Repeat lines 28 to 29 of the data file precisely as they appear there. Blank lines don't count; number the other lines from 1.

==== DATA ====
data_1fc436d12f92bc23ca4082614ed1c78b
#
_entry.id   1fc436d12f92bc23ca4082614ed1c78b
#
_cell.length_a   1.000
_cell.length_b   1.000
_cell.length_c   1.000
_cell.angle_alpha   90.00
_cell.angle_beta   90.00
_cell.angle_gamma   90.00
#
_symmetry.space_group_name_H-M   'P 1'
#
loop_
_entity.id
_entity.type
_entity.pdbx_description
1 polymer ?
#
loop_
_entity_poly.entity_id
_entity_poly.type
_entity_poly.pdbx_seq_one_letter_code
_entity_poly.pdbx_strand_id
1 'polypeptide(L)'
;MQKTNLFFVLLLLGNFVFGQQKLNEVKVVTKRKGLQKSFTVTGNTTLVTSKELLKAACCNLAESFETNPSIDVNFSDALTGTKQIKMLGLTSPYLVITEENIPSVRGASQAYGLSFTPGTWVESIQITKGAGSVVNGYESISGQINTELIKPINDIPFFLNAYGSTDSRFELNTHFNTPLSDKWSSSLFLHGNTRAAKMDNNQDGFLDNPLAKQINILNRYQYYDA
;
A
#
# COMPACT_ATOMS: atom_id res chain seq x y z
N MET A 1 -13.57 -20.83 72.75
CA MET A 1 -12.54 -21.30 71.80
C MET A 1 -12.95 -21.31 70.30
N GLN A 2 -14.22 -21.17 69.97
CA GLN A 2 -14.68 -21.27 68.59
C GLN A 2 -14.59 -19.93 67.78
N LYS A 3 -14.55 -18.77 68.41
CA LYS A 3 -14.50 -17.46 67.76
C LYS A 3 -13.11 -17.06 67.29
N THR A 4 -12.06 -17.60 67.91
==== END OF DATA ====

A
#